Spine – sacrum – tail – as I said above, the effect of allowing weight to drop down into flattened hands can impact on the spine and cause extension in the lumbar. If there’s a feeling of springy connection that can travel all the way from hands and upper limbs into the spine, there’ll be a light quality and breath movement will happen with ease. The spine, sacrum and coccyx are part of the axial skeleton – their relationship explains why the light quality in the spine can be enhanced by a reach of the tail in Downward Facing Dog. Try it and see how it feels? Compare reaching with the tail to reaching with the sitting bones. It’s likely that a ‘reach back’ of the sitting bones will cause extension in the lumbar instead of a quality that feels light. As mentioned previously, the sitting bones are part of the pelvic halves – and these belong with the legs.
Feet – legs – bring your awareness to your feet and legs. Is there a light, springy quality in your feet and legs? If not, bring your awareness to your knees – are you effortfully lifting your knee caps and thighs? Are your knees hyper-extending? Sometimes the action of lifting knee caps and thighs can cause hyper-extension – the very thing the action is intended to prevent. See ‘Knees – to lock or not lock? Another common aim/instruction in Downward Facing Dog is to push the heels down. Just as lifting the knee caps and thighs can cause rigidity in the legs, so can pushing the heels down. Have a look at the front of your ankles – can you see substantial creases there? If yes, it’s likely that you’re effortfully pushing heels down – this can diminish lightness in your legs and spine. Try letting go of effort in front of your ankles and focus on a reach of your tail instead. How does it feel? Remember that habitual posture can feel comfortable because it’s just that – a habit, rather than being functional and ultimately the most pleasant option!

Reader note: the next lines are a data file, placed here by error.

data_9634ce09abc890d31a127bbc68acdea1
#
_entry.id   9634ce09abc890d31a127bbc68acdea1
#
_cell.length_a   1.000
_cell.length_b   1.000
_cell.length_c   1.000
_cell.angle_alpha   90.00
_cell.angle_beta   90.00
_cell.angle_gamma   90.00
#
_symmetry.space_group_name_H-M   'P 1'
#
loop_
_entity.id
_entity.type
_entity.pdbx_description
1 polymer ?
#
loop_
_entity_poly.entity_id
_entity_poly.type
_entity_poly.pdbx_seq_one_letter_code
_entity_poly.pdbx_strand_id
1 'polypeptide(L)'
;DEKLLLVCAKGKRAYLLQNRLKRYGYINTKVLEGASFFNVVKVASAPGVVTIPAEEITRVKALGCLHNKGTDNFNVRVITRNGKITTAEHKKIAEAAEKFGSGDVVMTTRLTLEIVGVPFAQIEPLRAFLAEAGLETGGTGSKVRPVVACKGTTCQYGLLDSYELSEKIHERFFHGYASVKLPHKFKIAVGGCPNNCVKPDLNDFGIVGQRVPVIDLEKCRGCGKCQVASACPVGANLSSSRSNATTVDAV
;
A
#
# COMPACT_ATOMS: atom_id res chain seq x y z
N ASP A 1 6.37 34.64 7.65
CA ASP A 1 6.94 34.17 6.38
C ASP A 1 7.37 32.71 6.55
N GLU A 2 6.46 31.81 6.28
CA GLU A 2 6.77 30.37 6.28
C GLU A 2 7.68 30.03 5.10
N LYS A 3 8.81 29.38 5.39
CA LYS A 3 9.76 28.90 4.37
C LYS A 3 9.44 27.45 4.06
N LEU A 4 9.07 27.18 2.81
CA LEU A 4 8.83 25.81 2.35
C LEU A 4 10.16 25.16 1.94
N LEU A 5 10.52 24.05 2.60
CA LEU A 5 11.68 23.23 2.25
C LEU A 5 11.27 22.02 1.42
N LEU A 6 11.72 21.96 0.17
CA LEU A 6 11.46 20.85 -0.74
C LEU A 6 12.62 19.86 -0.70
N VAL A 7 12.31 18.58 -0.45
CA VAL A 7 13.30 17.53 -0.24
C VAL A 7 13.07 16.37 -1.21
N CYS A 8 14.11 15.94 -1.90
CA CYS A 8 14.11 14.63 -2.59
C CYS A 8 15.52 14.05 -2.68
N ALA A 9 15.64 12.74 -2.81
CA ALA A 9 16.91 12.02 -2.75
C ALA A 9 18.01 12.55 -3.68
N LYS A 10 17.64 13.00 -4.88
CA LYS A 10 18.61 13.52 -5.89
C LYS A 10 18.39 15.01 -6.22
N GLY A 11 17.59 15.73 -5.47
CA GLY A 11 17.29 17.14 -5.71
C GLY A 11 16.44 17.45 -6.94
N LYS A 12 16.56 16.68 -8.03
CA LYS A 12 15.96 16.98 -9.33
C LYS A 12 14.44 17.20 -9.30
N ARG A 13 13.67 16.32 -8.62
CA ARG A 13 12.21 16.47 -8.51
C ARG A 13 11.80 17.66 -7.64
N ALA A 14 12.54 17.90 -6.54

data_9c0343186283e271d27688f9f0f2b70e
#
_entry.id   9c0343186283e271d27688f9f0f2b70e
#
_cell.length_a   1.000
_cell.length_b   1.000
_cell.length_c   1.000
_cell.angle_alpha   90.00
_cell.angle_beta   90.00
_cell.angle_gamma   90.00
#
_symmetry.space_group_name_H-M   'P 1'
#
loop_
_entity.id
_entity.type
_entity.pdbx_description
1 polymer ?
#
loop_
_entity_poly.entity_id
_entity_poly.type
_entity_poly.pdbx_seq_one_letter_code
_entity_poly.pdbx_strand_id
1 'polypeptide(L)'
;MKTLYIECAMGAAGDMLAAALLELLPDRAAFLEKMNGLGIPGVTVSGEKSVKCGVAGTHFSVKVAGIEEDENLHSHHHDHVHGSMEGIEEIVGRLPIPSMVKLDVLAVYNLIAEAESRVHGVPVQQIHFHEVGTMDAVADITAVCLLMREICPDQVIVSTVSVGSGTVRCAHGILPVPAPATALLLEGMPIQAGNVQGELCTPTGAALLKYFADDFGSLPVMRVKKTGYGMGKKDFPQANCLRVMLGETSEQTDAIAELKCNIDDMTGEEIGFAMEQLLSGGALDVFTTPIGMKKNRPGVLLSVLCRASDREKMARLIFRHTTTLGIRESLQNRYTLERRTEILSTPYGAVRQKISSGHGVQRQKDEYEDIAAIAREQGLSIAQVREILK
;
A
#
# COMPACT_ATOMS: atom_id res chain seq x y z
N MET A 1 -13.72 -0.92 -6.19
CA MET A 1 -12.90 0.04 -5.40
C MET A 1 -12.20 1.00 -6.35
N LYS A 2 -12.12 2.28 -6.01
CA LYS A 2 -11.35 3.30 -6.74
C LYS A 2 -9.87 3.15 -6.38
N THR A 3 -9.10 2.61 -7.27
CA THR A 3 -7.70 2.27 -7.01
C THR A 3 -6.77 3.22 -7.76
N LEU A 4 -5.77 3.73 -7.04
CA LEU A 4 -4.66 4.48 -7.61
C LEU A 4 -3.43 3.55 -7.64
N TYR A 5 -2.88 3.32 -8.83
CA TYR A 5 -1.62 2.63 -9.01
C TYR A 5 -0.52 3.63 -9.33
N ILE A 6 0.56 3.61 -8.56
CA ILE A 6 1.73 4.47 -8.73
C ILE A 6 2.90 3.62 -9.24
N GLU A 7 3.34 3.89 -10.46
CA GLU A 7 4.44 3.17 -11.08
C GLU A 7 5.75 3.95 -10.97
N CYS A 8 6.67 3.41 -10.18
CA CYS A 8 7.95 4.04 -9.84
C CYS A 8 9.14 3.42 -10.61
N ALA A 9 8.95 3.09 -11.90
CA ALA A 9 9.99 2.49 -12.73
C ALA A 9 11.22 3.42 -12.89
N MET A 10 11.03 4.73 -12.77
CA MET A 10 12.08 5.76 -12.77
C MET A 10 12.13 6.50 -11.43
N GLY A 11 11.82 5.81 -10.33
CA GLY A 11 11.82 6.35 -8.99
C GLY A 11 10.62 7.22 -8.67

I like these words by Ruth Alon in Mindful Spontaneity: “Take a moment to clarify for yourself if you are truly willing to give up the approach that pretends to create ease through harshness. In order to restore in yourself a quality of softness and lightness, you may need to wrap yourself in an attitude you could perhaps have received only from good parents – parents who don’t hold on to theories with preconceived knowledge of what is best for their child but follow their intuition and always find ways to support a child’s well-being with gentleness and mindfulness.”